Wedge said baseball had stepped to the plate after his team’s 3-1 extra innings victory over the Oakland Athletics on Wednesday in the first of two MLB season-opening games in Tokyo.
“There are a lot of people who need help,” he told reporters at Tokyo Dome. “I want to make sure that everybody really tries to respond and help these people out.”
Players and officials from both teams visited the stricken northeast of Japan earlier this week and ‘Ichiro-Mania’ was put on hold before Wednesday’s game.
Video tributes were played on the giant stadium screen from baseball luminaries Bobby Valentine, Derek Jeter and Cal Ripkin, who each told a story of victims of the disaster last March.
“From a financial standpoint, to get everybody back on track (in re-igniting awareness) this is a great venue to do that,” said Wedge.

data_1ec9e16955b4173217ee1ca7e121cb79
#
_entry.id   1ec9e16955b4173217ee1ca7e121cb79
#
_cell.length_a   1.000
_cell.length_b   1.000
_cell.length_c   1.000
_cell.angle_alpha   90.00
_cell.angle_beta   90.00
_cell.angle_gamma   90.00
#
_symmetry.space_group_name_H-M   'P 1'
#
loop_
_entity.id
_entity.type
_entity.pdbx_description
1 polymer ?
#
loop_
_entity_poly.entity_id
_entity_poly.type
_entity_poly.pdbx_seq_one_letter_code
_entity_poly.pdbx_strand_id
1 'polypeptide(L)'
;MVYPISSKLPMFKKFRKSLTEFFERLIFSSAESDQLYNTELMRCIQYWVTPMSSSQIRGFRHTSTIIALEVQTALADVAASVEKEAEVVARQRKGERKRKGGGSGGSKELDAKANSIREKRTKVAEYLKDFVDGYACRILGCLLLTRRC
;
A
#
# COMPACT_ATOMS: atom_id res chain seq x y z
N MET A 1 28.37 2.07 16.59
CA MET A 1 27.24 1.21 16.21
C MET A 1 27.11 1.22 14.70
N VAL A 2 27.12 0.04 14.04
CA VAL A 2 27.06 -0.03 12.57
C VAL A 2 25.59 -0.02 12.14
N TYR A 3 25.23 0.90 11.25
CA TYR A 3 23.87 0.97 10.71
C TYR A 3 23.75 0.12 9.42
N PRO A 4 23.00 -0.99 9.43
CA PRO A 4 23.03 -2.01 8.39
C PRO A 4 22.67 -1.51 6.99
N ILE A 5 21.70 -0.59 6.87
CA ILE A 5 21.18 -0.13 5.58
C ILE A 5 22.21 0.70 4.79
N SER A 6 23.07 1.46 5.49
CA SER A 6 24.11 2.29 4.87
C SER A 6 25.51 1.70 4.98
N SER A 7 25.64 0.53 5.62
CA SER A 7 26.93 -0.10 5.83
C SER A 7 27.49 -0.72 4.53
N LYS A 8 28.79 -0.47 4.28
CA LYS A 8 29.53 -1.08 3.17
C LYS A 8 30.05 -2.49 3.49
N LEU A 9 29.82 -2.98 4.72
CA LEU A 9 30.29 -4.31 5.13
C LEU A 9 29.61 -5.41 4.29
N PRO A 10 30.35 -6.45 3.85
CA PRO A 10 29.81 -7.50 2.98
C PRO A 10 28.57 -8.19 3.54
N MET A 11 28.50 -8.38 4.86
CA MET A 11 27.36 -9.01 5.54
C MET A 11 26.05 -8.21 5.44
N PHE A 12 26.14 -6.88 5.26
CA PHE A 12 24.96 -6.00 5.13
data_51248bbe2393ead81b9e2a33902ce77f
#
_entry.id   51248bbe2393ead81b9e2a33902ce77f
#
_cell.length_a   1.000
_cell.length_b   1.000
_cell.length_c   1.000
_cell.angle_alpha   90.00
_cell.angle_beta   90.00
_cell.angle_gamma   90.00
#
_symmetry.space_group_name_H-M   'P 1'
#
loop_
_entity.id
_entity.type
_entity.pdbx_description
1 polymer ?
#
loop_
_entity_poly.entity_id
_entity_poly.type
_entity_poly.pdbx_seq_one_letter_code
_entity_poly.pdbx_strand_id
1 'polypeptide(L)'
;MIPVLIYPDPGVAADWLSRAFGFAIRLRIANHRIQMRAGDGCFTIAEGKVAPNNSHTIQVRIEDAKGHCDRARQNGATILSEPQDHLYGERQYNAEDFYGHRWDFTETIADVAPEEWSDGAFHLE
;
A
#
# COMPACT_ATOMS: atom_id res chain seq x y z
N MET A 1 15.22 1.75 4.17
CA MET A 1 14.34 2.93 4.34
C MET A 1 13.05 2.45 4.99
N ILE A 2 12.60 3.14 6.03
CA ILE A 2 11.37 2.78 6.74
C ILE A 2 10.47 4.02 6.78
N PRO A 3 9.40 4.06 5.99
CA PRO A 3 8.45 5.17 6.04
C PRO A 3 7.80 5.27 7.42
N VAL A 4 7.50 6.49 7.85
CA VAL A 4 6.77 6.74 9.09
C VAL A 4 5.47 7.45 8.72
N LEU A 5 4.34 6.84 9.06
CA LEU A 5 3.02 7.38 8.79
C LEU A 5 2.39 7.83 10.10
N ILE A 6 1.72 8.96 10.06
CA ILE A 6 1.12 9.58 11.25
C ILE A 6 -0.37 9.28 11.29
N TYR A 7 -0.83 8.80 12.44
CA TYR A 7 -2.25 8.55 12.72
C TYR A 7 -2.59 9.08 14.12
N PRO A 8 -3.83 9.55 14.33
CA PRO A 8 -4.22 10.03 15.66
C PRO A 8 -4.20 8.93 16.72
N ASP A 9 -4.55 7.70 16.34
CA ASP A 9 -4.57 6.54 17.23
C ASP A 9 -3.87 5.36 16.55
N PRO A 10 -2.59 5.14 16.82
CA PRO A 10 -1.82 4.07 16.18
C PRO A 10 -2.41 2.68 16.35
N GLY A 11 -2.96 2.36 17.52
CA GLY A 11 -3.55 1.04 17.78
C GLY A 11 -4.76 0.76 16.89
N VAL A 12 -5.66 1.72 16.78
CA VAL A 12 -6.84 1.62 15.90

“I think Major League Baseball really stepped up with this.
“I feel like we are here for much more than just baseball,” he added after Ichiro, as if scripted on his homecoming, sparked Seattle’s win with four hits in front of 44,000 adoring fans.
Wedge was clearly moved by the devastation he witnessed in northeast Japan, which was flattened by a 9.0 magnitude earthquake and the massive tsunami wave it triggered.
“We went to Sendai and saw everything,” he said, referring to the baseball clinic held for children living in the disaster-hit region.
“We are here to play a couple of big league games but the overriding factor for everything is to raise the level of awareness internationally for what’s happened here.”
MLB donated $500,000 to help reconstruct the city of Ichinomaki, where more than 19,000 were killed in the tsunami on March 11, 2011.
Seattle meet Oakland in the second of their two game series on Thursday.